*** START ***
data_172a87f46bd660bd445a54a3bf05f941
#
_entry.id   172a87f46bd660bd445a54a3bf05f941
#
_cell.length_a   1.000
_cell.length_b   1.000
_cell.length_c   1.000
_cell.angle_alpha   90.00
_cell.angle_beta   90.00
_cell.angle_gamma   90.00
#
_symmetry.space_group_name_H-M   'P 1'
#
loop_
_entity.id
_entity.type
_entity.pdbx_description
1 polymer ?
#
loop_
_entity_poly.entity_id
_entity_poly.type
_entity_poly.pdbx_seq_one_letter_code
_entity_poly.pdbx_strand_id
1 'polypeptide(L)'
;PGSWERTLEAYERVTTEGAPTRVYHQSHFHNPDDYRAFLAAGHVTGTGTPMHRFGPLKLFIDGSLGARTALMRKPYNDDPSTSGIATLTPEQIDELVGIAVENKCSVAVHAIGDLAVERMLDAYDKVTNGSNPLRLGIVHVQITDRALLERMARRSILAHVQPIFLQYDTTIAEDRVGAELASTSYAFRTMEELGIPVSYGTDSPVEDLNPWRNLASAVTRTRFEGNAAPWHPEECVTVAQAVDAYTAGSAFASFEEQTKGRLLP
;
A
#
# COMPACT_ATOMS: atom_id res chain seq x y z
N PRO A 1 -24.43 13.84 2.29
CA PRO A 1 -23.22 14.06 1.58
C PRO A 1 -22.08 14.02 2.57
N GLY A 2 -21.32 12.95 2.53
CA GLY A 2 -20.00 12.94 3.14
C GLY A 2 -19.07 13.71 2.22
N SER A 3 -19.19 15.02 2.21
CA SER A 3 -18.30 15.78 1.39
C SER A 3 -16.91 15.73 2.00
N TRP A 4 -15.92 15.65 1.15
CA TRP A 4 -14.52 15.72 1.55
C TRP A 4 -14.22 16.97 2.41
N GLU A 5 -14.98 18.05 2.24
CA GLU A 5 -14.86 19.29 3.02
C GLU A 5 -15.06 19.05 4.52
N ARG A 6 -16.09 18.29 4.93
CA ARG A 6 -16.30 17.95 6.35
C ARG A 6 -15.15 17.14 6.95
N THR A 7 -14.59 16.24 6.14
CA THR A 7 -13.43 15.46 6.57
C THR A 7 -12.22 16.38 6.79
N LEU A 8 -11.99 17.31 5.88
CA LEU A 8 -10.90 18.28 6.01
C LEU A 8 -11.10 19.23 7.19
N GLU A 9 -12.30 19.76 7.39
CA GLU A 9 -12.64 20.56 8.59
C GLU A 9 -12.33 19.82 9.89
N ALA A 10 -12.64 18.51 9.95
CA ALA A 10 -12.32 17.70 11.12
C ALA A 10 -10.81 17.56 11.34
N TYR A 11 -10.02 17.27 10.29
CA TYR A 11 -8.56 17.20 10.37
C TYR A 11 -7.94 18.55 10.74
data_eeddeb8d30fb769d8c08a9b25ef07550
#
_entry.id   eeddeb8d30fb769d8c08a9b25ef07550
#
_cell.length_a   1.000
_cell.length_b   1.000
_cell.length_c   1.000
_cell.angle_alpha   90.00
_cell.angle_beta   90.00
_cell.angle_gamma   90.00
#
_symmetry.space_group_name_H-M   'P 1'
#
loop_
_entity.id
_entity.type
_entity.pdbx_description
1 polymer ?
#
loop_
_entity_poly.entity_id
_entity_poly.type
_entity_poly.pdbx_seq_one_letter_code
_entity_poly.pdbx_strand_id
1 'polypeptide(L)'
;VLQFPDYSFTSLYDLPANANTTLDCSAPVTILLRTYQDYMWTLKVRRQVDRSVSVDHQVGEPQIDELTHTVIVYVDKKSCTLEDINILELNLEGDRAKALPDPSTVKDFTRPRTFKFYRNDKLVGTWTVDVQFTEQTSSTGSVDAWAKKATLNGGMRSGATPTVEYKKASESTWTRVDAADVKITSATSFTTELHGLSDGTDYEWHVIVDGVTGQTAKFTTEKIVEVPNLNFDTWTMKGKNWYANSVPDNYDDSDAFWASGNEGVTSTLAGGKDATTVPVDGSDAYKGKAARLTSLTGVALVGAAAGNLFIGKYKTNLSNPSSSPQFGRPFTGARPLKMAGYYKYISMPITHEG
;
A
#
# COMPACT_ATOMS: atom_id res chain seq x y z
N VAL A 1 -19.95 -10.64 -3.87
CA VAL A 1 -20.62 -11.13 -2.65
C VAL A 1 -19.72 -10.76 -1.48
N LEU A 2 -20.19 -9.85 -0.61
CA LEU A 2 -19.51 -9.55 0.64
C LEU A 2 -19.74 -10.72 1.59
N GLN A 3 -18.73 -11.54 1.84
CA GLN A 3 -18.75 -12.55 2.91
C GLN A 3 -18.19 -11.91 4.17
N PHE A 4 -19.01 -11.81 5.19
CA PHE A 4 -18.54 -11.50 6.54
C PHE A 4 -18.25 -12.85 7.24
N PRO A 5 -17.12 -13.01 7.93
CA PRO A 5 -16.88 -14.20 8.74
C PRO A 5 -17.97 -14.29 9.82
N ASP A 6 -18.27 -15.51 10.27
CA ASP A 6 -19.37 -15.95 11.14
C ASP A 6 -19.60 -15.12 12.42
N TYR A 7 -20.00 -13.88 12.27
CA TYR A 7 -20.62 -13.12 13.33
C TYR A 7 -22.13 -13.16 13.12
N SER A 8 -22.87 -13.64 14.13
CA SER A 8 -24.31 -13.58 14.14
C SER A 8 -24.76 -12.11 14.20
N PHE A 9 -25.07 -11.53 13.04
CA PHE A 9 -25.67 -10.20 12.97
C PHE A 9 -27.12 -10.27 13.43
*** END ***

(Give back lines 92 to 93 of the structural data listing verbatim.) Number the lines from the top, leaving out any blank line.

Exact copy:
#
# COMPACT_ATOMS: atom_id res chain seq x y z